The resulting applications could result in the development of procedures that ensure child patients have better, faster and safer journeys from scanning to treatment. Additionally the health service will benefit from the technology and understanding that might enable not only greater accuracy in defining paediatric patient pathways, but also cost savings produced by faster diagnosis and treatment.
Mark Hitchman, Managing Director, Toshiba Medical Systems, said; “It’s a very exciting project for us. We understand that when investigating child patients, non-invasive procedures are the norm. With that in mind, the scanning equipment is crucial, as everything related to the subject is smaller and more challenging than adult patients. As such, capturing detailed heart function images is very difficult.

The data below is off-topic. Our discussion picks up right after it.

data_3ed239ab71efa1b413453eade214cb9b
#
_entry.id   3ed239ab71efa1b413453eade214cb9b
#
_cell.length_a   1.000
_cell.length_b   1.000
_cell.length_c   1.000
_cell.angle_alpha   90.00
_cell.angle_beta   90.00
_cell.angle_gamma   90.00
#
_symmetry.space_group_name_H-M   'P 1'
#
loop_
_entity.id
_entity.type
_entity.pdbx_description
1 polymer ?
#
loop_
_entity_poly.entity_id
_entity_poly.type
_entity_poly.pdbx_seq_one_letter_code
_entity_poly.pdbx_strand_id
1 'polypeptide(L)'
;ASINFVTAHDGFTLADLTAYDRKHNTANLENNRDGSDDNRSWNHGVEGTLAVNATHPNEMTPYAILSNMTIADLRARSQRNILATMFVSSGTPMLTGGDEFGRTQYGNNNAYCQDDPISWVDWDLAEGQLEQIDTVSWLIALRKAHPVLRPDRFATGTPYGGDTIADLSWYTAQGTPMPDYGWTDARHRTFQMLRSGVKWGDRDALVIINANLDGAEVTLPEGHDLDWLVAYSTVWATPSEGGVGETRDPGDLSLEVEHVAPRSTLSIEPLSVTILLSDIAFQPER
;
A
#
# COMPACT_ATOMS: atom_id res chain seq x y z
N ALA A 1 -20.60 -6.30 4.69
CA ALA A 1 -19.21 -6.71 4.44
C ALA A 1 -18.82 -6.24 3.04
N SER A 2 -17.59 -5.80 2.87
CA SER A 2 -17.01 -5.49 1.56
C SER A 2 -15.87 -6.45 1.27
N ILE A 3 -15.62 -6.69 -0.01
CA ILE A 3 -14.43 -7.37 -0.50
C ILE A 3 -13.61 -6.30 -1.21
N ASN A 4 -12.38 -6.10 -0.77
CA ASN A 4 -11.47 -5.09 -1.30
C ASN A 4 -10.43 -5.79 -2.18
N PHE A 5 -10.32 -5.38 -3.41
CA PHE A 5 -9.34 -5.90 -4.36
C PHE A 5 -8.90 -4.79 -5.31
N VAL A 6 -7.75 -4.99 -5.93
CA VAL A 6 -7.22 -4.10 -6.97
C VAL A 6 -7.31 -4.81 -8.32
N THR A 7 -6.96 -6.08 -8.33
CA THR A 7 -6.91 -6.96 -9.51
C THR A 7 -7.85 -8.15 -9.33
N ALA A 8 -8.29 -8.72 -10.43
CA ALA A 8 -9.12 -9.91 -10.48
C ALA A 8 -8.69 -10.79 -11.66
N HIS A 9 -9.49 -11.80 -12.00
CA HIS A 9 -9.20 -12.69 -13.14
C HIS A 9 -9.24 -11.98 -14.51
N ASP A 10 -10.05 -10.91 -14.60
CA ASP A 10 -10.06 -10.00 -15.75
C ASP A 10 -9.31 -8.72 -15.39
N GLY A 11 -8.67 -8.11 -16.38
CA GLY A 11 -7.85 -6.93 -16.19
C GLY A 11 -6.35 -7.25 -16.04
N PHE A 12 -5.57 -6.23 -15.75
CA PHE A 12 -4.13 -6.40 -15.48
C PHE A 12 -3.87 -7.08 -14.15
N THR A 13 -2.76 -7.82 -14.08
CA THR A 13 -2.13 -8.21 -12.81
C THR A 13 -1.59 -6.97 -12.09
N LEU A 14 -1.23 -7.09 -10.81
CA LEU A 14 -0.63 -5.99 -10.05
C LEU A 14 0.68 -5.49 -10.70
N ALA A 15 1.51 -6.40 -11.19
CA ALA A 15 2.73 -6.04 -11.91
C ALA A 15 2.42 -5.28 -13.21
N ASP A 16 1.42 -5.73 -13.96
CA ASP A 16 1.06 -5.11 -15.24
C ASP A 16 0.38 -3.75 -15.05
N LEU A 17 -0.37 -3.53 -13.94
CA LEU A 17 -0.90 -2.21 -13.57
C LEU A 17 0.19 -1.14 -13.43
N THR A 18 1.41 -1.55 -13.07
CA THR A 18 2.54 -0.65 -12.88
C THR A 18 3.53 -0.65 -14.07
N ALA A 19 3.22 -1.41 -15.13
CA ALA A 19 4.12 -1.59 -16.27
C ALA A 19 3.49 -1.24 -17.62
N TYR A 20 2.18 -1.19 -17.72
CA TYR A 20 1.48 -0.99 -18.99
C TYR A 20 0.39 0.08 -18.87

“Our heritage in applied research and development means that we have developed the technical capabilities to be an important partner in research of this kind. We’re excited to see the initial results from our world class research partners and how the benefits can be passed on to the wider UK health system.”
Dr Chiara Bucciarelli Ducci, Co-Director of CRICBristol and Consultant Cardiologist at the BHI, concluded: “This is an incredibly important partnership between two renowned academic centres, and two very specialised NHS institutions such as the Bristol Children’s Hospital and the BHI and a world-class medical equipment manufacturer like Toshiba.
“At CRICBristol we try to act as a catalyst in fostering collaboration between the University and the NHS to improve healthcare delivery and promote best clinical practice. Having an important partner as Toshiba empowers us in achieving these goals.”
About Toshiba Medical Systems Corporation